Pakistan national Mohammad Ajmal Kasab was the enduring image of the bloody assault, which traumatized India and raised fears of copycat attacks on foreign cities. Pictures of the young gunman wearing a black T-shirt and toting an AK-47 rifle as he strode through Mumbai's train station were published around the world.
Kasab was hanged amid great secrecy, underscoring the political sensitivity of the Nov. 26, 2008, massacre, which still casts a pall over relations between nuclear-armed rivals Pakistan and India.
“All the police officers and personnel who lost their life in the battle against the terrorists have today been served justice,” Home Minister Sushil Kumar Shinde said after Kasab was hanged in a jail in Pune, southeast of Mumbai.
A senior commander of Pakistan's Lashkar-e-Taiba (LeT) militant group, which India blames for the assault on Mumbai, called Kasab a hero and said he would inspire more attacks.
“To die like Kasab is the dream of every fighter,” the commander told Reuters by telephone from an undisclosed location.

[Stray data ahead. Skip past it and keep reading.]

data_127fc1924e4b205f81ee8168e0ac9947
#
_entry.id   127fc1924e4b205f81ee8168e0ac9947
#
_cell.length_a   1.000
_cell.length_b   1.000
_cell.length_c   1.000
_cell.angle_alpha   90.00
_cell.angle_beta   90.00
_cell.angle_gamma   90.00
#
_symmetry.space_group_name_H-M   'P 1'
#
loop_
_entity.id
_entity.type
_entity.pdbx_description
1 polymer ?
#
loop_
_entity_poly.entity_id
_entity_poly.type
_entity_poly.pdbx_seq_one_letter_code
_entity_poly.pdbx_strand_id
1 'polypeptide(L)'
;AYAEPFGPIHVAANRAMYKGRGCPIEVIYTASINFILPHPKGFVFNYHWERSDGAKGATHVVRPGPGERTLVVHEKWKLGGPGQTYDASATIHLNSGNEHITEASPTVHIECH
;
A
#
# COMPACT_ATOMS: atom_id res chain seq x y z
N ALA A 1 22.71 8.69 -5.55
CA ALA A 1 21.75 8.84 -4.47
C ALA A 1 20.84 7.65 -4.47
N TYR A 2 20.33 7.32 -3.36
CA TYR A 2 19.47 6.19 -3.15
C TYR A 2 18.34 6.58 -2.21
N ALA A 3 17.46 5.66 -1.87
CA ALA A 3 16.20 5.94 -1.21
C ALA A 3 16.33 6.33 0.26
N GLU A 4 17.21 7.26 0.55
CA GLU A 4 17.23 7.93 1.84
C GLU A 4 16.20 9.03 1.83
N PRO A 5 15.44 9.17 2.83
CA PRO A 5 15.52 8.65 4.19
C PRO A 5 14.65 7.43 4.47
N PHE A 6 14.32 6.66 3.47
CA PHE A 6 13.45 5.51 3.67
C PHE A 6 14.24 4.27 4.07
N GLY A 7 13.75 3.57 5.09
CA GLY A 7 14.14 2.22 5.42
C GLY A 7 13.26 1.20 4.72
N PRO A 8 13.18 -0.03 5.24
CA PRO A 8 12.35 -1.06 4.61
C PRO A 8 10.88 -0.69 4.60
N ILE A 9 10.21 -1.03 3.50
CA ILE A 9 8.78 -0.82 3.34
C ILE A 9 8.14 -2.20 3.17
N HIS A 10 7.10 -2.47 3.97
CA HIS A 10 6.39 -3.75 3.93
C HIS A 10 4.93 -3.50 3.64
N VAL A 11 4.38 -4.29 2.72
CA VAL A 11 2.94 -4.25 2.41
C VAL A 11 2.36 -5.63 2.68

The Pakistan Taliban said they were shocked by the hanging.
“There is no doubt that it's very shocking news and a big loss that a Muslim has been hanged on Indian soil,” Taliban spokesman Ihsanullah Ihsan told Reuters.
Kasab was buried inside the prison where he was hanged, officials said. India said it would hand over the body to Pakistan if a request was made.
It was the first time a capital sentence had been carried out in India since 2004. There was relief on the streets of Mumbai as news of the execution swiftly spread.
“When I heard the news of Kasab's execution today, I remembered those horrifying moments of the attack,” said Vishnu Zende, who was working at Mumbai's train station on the day of the attack.